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WonkoTheSane (Forum Supporter)
WonkoTheSane (Forum Supporter) SuperDork
6/10/20 11:59 a.m.
jfryjfry (Forum Supporter) said:

I made some scoops for my brake ducts on my vette.  Not the same thing at all but figured it would help a lot. 
 

this is an old pic when I hadn't done much to the car but you can see the scoop in the former foglight hole
 

Those look great!  Luckily mine is still on the front, so there's probably less than 1/4” difference between inside and outside edges, so I'm not sure how much of a benefit it would be to add the outer scoop profile.

Keith Tanner
Keith Tanner MegaDork
6/28/20 9:49 p.m.

Only took a month! This thing is pretty sexy in person.

apexanimal
apexanimal New Reader
6/30/20 7:30 p.m.

2.5" outlet?

if so, where do i buy them?!

Keith Tanner
Keith Tanner MegaDork
6/30/20 9:53 p.m.

FM, soon. And yes, 2.5". 

I'm trying to think of a science fair experiment to do with it this week :)

WonkoTheSane (Forum Supporter)
WonkoTheSane (Forum Supporter) SuperDork
7/1/20 1:19 p.m.

Well that's pretty!

sleepyhead the buffalo
sleepyhead the buffalo Mod Squad
7/4/20 4:07 a.m.

I should probably note, that it's apexanimal's car on the first page that I posted a photo of

I look forward to seeing the science experiment, Keith

Marcus_NineLivesRacing
Marcus_NineLivesRacing New Reader
7/7/20 9:12 a.m.

Late to the party here.

 

I actually had this convo with a miata buddy the other day. My idea was to keep drag low on the front, so I have plans to route my brake ducts inlets in the mouth/inside the sturdy bois. Emilio had this method on one of his w2w cars years back with decent results iirc. The advantage is less harsh bends in the tubing to get to the brake shrouds. Something like a naca duct at a ~45* angle, like this: https://www.summitracing.com/parts/qcr-60-003 
 

Scott Robertson's GLTC car pictured earlier in the thread has been the tried and true method, though. My idea is my attempt at being cool, haha get it?! ............ I'll see myself out.

Keith Tanner
Keith Tanner MegaDork
7/7/20 1:59 p.m.

Science fair experiment on Facebook Live Thursday at 2 pm Mountain! Tune in live on the FM Facebook page.

If you have questions you want me to answer or things you want me to try, ask now.

WonkoTheSane (Forum Supporter)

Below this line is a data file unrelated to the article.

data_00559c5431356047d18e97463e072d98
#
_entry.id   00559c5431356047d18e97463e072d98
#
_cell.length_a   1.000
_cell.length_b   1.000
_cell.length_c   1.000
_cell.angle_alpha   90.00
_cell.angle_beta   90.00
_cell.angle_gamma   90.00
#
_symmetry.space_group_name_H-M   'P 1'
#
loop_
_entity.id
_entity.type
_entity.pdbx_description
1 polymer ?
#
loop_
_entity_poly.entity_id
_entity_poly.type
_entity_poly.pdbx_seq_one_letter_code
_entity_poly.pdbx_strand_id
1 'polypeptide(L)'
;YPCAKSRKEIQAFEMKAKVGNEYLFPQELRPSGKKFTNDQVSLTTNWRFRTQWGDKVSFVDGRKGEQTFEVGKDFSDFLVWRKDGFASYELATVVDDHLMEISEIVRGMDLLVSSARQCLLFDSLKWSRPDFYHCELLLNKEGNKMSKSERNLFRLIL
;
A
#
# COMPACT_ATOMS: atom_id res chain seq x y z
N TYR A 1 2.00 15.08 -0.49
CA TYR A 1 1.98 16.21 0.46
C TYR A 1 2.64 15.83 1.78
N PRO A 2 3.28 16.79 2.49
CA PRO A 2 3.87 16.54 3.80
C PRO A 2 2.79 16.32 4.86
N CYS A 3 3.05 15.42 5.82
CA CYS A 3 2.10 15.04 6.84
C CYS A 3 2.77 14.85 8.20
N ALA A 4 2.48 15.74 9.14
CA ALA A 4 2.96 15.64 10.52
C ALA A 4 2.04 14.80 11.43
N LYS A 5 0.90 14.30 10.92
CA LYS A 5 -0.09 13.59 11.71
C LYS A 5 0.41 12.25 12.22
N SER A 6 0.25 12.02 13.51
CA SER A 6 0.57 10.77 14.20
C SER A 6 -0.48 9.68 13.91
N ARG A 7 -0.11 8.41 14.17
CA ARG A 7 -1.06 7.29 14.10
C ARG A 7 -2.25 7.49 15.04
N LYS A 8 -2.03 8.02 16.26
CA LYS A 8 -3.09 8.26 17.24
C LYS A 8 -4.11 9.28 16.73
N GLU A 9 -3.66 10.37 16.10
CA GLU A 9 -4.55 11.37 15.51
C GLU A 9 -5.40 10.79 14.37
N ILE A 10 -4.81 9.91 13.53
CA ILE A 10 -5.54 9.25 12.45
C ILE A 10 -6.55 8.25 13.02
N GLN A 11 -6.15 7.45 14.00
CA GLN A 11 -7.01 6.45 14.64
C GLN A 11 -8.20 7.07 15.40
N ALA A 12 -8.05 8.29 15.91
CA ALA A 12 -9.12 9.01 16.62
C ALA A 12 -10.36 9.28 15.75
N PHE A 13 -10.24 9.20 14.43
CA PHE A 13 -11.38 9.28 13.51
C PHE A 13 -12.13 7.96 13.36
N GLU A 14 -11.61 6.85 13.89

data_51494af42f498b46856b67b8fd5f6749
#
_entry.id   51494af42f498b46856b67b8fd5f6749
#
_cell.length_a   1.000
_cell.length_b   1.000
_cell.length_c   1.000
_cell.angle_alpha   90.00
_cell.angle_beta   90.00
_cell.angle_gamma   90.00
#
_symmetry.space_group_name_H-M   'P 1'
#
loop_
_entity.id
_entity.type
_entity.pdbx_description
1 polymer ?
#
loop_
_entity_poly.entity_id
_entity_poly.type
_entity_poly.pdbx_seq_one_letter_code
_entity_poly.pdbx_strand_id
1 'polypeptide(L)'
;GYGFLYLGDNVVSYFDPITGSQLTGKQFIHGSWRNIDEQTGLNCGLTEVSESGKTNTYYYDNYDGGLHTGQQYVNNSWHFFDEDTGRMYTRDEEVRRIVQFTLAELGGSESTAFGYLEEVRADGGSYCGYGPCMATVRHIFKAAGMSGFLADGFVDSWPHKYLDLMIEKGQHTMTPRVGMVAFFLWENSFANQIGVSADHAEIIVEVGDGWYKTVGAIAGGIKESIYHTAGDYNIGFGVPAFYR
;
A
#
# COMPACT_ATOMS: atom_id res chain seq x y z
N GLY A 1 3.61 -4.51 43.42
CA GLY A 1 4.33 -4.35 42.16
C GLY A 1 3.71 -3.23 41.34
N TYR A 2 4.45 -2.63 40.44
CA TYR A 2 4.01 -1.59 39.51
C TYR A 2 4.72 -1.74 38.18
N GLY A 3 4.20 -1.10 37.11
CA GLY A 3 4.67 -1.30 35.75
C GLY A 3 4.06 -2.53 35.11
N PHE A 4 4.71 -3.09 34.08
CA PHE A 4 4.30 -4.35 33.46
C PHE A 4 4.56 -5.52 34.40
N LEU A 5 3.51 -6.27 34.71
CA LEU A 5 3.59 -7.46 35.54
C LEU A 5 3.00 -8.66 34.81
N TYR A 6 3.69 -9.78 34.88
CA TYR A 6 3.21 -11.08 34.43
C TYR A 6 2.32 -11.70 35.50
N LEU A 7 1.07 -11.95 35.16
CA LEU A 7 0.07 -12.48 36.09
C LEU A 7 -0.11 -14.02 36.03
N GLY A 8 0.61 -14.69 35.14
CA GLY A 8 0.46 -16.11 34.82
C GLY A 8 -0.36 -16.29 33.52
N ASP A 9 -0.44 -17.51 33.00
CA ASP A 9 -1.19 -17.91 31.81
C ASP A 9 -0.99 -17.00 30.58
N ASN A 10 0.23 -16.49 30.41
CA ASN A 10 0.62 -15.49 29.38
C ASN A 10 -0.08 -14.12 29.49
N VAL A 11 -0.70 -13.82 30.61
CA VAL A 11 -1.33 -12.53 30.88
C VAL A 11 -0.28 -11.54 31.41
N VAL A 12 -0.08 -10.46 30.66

WonkoTheSane (Forum Supporter) SuperDork
7/7/20 4:11 p.m.

Wow, cool science experiment!


I guess my first questions will be "what's the flow difference between that and the straight porthole," of course.  Followed quickly by "what's the difference between perfectly perpendicular to forced air (i.e., pointing straight forward on the car) and then 5, 10, 15 degrees off axis?"

WonkoTheSane (Forum Supporter)
WonkoTheSane (Forum Supporter) SuperDork
7/7/20 4:13 p.m.
Marcus_NineLivesRacing said:

Late to the party here.

 

I actually had this convo with a miata buddy the other day. My idea was to keep drag low on the front, so I have plans to route my brake ducts inlets in the mouth/inside the sturdy bois. Emilio had this method on one of his w2w cars years back with decent results iirc. The advantage is less harsh bends in the tubing to get to the brake shrouds. Something like a naca duct at a ~45* angle, like this: https://www.summitracing.com/parts/qcr-60-003 
 

Scott Robertson's GLTC car pictured earlier in the thread has been the tried and true method, though. My idea is my attempt at being cool, haha get it?! ............ I'll see myself out.

I had actually thought about using NACA ducts on the bottom of my splitter as a dual purpose "generate a low pressure area/feed the brakes" thing, but I didn't want to hinder getting the splitter off quickly an I was worried about packaging.. But I was going to use that exact NACA duct.  Maybe I'll revisit it? :)

apexanimal
apexanimal New Reader
7/7/20 4:48 p.m.

we started off ducting from the rad ducting, but more care and thought needs to be put into that placement.

you'll want it far forward in the ducting before the size really starts openting up, and you'll want some sort of a scoop around the sides and rear of the duct opening to help actively funnel the air into the duct work. 

we've found it was easier to mess up than to do it well... 

 

dangit keith just sell me a set already!! you and your science ;)

Keith Tanner
Keith Tanner MegaDork
7/7/20 5:38 p.m.

It took me a month to get the one I'm playing with, you think I can get it into the FM catalog that fast? ;) 

The Skyline uses NACA ducts on the bottom to cool the diff, IIRC. I don't remember the generation number, it's the one before it came to the US. Also, various Lotuseses do the same. In fact, you can get a nice little snap-in pre-formed duct from Lotus for under $10. There are two lengths, here's one of them: https://www.lotuspartsonline.com/p/Lotus_2005_Elise/NACA-DUCT/62882242/A116A0143F.html 

My Facebook thing is going to be titled "when experiments don't work". I can't get good data. But I'm having fun.

 

sleepyhead the buffalo
sleepyhead the buffalo Mod Squad